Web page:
Like all technology, Amper is a tool. For example, using a chainsaw to cut up firewood is more efficient than using a handsaw; the technology automates the labor to make the task more efficient for the user. As a tool of creative expression, Amper is no different. It simplifies the process of creating music for some functional purpose, such as advertising, creating a soundtrack for an indie game or film, or enhancing any content offering that benefits from a musical component that resonates with listeners.

“We work with businesses and enterprises focused on scaling their content creation — either internally or via third parties or other users,” Silverstein said. “We expect Amper and our technology to be involved in music creation around the world in the 21st century.”

How Composers Taught a Computer to be Creative

Amper was born from the business struggles of producers working in Los Angeles writing music for movies, TV shows, and video games. “I worked for a composer named Chris Lennertz. I worked with him on a lot of the Kevin Hart projects of the early 2010s — things like ‘Horrible Bosses,’ ‘Mass Effect,’” Silverstein said. “My partners worked closely with Hans Zimmer on everything from ‘The Dark Knight’ trilogy through ‘Inception.’”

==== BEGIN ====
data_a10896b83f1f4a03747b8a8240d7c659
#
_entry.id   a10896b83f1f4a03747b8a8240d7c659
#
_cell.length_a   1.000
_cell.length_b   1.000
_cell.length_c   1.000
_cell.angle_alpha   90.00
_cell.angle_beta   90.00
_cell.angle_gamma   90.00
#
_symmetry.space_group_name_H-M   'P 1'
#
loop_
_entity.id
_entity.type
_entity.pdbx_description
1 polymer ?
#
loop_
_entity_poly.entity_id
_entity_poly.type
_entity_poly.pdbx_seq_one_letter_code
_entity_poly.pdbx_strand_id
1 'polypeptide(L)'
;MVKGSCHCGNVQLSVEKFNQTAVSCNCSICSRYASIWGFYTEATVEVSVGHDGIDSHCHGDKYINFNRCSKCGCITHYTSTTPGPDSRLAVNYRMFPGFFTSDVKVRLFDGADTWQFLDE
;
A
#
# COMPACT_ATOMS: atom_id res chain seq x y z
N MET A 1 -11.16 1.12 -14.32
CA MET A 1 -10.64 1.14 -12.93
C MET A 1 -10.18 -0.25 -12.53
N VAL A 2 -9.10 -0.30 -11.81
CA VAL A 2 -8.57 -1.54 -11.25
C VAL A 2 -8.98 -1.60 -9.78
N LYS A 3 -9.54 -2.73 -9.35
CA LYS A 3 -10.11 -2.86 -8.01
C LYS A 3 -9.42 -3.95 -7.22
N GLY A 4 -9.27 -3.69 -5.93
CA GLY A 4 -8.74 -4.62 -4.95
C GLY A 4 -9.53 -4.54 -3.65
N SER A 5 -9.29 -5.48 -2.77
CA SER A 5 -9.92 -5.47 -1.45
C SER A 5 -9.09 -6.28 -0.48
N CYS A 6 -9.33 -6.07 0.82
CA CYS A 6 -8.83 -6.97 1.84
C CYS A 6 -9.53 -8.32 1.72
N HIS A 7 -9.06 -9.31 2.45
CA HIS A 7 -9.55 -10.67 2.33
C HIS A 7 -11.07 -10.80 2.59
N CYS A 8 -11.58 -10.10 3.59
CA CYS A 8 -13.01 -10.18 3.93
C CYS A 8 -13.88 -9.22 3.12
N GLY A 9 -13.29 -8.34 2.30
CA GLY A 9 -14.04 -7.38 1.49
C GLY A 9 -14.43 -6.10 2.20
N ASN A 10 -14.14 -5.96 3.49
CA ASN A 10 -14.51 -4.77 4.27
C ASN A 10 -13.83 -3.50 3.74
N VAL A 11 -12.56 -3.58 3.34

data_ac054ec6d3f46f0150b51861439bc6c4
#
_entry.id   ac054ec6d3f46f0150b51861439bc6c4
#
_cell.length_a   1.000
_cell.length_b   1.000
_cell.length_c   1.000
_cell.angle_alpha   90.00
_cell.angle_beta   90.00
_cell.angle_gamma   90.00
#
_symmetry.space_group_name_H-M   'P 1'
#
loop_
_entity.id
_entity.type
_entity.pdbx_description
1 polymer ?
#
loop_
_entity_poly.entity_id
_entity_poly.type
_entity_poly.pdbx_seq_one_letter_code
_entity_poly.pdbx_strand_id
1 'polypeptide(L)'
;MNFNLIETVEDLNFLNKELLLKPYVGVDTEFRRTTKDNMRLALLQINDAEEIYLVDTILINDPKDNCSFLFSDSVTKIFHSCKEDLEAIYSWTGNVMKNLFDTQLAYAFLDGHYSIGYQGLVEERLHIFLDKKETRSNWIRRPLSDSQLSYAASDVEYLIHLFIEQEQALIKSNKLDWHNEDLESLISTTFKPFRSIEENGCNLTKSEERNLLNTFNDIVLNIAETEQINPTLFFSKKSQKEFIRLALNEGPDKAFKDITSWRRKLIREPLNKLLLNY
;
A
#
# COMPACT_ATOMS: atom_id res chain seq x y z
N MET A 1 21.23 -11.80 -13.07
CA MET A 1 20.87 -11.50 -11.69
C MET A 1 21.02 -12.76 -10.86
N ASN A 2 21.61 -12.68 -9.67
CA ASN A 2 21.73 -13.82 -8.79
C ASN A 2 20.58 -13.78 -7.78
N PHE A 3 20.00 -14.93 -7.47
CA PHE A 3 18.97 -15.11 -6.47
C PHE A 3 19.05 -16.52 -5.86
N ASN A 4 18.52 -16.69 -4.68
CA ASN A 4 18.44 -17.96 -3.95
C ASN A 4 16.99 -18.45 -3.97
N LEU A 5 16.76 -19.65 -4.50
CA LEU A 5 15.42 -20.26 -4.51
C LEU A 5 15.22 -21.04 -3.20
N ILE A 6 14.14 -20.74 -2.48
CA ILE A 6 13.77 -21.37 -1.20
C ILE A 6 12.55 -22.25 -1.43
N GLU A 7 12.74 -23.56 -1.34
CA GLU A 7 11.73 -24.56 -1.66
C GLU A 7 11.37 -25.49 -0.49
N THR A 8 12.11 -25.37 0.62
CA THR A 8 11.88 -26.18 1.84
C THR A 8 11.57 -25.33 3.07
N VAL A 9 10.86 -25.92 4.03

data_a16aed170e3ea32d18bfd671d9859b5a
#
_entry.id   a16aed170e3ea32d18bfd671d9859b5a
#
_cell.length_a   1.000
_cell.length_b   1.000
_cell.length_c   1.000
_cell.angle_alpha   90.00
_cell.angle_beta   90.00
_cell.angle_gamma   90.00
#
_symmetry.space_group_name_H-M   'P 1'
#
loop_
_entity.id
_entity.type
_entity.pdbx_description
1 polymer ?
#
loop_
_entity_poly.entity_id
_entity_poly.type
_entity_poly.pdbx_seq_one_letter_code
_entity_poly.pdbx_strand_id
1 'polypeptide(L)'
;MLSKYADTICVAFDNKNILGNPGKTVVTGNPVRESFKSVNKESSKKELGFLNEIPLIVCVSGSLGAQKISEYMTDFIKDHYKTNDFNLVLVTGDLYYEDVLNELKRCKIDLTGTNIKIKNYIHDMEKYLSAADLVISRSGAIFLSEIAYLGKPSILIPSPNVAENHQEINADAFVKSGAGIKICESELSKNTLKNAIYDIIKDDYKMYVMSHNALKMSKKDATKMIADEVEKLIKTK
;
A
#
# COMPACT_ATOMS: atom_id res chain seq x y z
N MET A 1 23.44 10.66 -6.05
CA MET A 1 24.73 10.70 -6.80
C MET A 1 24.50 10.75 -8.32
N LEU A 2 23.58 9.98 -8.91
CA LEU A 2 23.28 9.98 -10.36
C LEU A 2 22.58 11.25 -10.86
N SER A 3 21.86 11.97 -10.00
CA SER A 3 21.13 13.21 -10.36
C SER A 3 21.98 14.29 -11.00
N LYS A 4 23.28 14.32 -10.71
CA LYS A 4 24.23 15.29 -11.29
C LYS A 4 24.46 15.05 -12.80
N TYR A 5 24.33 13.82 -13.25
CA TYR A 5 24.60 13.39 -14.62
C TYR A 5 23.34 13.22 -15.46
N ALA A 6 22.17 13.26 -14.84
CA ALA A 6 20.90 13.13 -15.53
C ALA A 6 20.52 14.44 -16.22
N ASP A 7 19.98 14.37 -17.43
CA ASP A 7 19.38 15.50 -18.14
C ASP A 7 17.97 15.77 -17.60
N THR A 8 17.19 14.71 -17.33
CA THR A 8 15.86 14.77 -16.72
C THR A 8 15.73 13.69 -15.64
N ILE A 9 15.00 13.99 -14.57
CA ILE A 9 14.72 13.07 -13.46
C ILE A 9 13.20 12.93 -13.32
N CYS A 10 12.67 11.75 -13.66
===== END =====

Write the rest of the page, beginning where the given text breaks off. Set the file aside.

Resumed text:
Two factors spurred this team to explore computer-aided musical production. The first was the demand for their work, which far outpaced their production capabilities. The second was their recognition of technology’s potential to help in the process of creative expression through music.

Photo of Amper CEO and Co-Founder Drew Silverstein

Amper CEO and Co-Founder Drew Silverstein developed an AI-based platform that can create music with minimal input.

“As composers, our fundamental jobs are to translate music into emotions and emotions into music,” Silverstein said. “We spent a fair amount of time figuring out how to teach a computer to be creative. And we had to figure out how to build a technology that would serve the mission of the company, which is to enable anyone to express themselves creatively through music — regardless of their background, access to resources, or expertise.”

Silverstein and his partners boiled AI-generated music down to two core areas of focus. The first was ensuring the program had a sophisticated knowledge of music theory and practice — the fundamental aspects of music. The second component is an understanding of both emotion and genre, which are more subjective aspects.

“The brain of the process is in connecting those two buckets to create music,” Silverstein said. “If you have an idea, Amper helps turn your idea into reality.”